The Civil Division’s systemic failures to appropriately document, timely investigate and punish perpetrators of sexual harassment and other misconduct undermines the integrity of the “zero tolerance” policy and jeopardizes employee confidence in the fairness of the disciplinary system. This Committee seeks a full understanding of the current administration’s response to these serious concerns raised by the OIG report. Accordingly, please answer the following questions:
Acting Assistant Attorney General Readler:
1. How does the Department intend to implement each of OIG’s four recommendations directed at improving the Civil Division’s handling of sexual harassment and misconduct allegations and enforcing the Department’s zero tolerance policy?
2. What procedures are in place for the Civil Division to review and refer reports of harassment and misconduct in the workplace pursuant to the Department’s Policy Memorandum #2015-04? Please provide copies of the procedures.
3. What procedures are in place for ensuring harassment and misconduct allegations are appropriately reported to the front office, headquarters, and the OIG?
4. How many additional staff were hired to manage the employee relations program? Please provide their job titles and list of responsibilities.
a. The Department’s response to the OIG’s recommendations indicates that the Civil Division hired a Senior Advisor to assess the employee relations program. Please provide a copy of this assessment and any other internal reports and training documents developed in response to the OIG report.
b. How many case files has the Employee and Labor Relations Specialist reviewed since he/she was hired in December 2016? What were the results of this review?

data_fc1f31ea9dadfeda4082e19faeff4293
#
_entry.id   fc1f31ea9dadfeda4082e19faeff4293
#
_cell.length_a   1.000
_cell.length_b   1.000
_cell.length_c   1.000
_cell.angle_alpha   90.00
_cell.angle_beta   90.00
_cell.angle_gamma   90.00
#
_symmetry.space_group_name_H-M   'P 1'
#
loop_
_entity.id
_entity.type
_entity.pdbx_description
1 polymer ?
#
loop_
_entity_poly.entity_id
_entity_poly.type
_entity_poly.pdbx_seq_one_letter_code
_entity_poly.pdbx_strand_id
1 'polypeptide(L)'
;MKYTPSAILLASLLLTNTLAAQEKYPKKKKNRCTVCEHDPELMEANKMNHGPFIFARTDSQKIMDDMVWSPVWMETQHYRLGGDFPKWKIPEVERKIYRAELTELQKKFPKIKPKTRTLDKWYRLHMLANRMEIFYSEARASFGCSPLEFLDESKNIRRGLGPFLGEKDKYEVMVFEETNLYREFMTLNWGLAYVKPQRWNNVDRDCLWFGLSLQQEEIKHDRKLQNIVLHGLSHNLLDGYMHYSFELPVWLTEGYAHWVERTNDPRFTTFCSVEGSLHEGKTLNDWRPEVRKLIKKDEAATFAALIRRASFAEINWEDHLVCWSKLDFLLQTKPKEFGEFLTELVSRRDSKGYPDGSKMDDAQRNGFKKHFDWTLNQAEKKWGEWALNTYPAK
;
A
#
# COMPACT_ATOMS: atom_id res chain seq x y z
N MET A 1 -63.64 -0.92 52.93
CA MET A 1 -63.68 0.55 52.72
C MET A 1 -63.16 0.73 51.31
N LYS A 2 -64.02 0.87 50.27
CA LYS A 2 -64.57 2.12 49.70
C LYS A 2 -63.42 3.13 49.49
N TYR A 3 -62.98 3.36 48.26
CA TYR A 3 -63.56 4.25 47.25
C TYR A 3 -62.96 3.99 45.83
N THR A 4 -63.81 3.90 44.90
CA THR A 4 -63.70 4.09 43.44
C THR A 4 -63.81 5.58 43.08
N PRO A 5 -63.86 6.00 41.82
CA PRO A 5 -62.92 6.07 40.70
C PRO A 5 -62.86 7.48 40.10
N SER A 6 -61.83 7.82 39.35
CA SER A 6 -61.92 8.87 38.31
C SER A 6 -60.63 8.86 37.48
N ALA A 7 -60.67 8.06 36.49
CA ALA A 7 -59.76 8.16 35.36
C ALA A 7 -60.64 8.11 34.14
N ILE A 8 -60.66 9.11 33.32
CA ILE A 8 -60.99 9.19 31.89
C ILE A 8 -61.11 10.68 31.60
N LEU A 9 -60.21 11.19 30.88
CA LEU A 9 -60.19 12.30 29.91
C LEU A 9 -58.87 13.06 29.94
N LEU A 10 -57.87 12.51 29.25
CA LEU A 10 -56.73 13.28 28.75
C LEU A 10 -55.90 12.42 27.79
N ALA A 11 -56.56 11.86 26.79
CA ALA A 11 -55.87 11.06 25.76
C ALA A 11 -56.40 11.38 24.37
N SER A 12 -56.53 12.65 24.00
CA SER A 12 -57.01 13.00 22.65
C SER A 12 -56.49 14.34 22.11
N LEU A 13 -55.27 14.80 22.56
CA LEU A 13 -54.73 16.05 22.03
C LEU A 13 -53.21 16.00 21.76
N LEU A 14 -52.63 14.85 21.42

5. How many employees Department-wide have received awards or any kind of public recognition while they were the subject of an ongoing sexual harassment or misconduct investigation or while disciplinary actions were in effect?
6. What is the status of the Civil Division’s efforts to develop policy guidance regarding performance awards given to and public recognition of an employee who is under investigation or has recently been disciplined for misconduct, including sexual harassment? Please provide a copy of the guidance.
Inspector General Horowitz:
1. To what extent has the OIG reviewed the Civil Division’s new data system for tracking and organizing case files? Does the OIG have access to the system?
2. What is the status of the OIG’s investigation into allegations of harassment and misconduct involving employees at the Federal Bureau of Investigation, Drug Enforcement Administration, U.S. Marshals Service, and ATF, including all whistleblowers associated with previous Committee requests for information at each agency? Please provide a copy of the final report, if available.
3. What are the OIG’s plans to monitor, follow-up, or conduct additional reviews of DOJ’s handling of harassment and misconduct allegations?
Thank you in advance for your cooperation with this request. Please respond to this request by July 12, 2017 and number your responses according to their corresponding questions. If you have questions, please contact Katherine Nikas of my Committee staff at (202) 224-5225.
Charles E. Grassley
Senate Judiciary Committee